No, the cookie is subject to the same-origin-policy, both in reading
and writing. The request is authenticated because the session cookie
is set, but its invalid when the form itself is missing the value.
Combining the attack with XSS would give access to the cookie, but
then he could just as well hijack the session directly.

In other words: With CSRF alone there is no way for the attacker to
read the cookie, therefore its enough to use just one.

Their whitepaper may do a better job of explaining the techniquie:
Solutions are described on page 8ff.


On Mon, Oct 20, 2008 at 12:33 PM, Johan Compagner <[EMAIL PROTECTED]> wrote:
> what i dont get
> if an attacker wants to submit the form. and it can get to the form it can
> do the post
> but you say it cant access the cookie. But if the cookie value is just
> compared to the form post value
> we have to make sure that the name of the cookie cant be guessed right? So
> what should the name be?
> Because if the name would be "wicket-form-uuid" then couldnt the attacker
> also just generate that cookie?
> I guess there is a cookie per form (there can be many forms on the same page
> or different active pages)
> and that cookie must be regenerated/set on every form render?
> johan
> On Mon, Oct 20, 2008 at 11:27 AM, Jörn Zaefferer <
>> Hi,
>> my application currently uses CryptedUrlWebRequestCodingStrategy to
>> protect against CRSF attacks. Afaik 1.3.5 will include an update that
>> generates the key based on user sessions:
>> According to Johan Compagner, there are still issues with that
>> approach, though I don't know if that has been fixed:
>> Anyway, the point of this mail is to bring up a different strategy for
>> CSRF protection, the double-submitted-cookie. Discussion of that are
>> here which links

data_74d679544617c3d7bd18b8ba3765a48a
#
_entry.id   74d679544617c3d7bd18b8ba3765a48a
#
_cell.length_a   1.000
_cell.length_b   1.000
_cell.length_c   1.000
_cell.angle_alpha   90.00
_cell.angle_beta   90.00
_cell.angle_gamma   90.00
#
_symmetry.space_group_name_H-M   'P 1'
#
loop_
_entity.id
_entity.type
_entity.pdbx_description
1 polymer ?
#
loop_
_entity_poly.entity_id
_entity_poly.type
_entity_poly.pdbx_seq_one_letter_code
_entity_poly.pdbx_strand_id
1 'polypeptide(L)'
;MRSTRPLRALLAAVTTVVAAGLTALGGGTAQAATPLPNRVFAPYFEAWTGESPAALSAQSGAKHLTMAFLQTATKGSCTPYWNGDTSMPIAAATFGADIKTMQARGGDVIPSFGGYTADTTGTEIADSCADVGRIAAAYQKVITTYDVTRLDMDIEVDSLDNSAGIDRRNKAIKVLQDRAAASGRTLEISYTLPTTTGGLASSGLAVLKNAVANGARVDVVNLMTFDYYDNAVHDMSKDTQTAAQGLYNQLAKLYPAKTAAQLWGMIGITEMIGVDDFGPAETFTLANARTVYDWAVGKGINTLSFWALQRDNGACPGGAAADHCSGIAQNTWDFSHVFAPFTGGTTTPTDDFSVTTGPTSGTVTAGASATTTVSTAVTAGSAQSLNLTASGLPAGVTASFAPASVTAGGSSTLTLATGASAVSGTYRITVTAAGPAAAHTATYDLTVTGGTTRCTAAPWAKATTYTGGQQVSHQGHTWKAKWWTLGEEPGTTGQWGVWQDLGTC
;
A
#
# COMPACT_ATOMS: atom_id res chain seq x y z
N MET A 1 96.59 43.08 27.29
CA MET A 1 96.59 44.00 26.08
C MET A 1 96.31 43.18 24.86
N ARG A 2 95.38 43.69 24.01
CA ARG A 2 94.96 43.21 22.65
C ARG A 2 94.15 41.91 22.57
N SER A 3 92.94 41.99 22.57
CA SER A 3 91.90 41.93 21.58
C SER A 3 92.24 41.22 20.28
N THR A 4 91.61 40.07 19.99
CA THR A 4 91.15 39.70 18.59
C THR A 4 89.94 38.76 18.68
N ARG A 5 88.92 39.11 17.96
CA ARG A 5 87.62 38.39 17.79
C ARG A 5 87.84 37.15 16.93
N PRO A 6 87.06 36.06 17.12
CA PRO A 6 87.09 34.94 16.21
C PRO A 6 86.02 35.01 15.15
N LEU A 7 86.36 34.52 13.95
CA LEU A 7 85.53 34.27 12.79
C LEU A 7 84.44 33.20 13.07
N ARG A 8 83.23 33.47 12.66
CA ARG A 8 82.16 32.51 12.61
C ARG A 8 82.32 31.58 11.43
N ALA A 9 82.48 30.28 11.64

>> to this article, including a whitepaper:
>> The basic idea is:
>> "When a user visits a site, the site should generate a
>> (cryptographically strong) pseudorandom value and set it as a cookie
>> on the user's machine. The site should require every form submission
>> to include this pseudorandom value as a form value and also as a
>> cookie value. When a POST request is sent to the site, the request
>> should only be considered valid if the form value and the cookie value
>> are the same. When an attacker submits a form on behalf of a user, he
>> can only modify the values of the form. An attacker cannot read any
>> data sent from the server or modify cookie values, per the same-origin
>> policy. This means that while an attacker can send any value he wants
>> with the form, he will be unable to modify or read the value stored in
>> the cookie. Since the cookie value and the form value must be the
>> same, the attacker will be unable to successfully submit a form unless
>> he is able to guess the pseudorandom value."
>> For Wicket, this would mean: Generate a pseudorandom value and set is
>> as a session cookie, when the cookie doesn't yet exist. Insert a
>> hidden input into each form with the generated value. Validate that
>> the value equals the cookie when submitting a form. The input and
>> validation can be abstracted into a Form subclass (or even add it to
>> Wicket's Form class...).
>> That really easy to implement, is much more efficient (generate only
>> one value per user/browser session, store it on the client, not the
>> server) and is now the most common strategy to protect against CSRF
>> attacks. I've read a lot about CSRF, and this strategy seems the only
>> one both easy enough to implement and without holes.
>> What do you think? Should Wicket support that out-of-the-box?
>> Jörn

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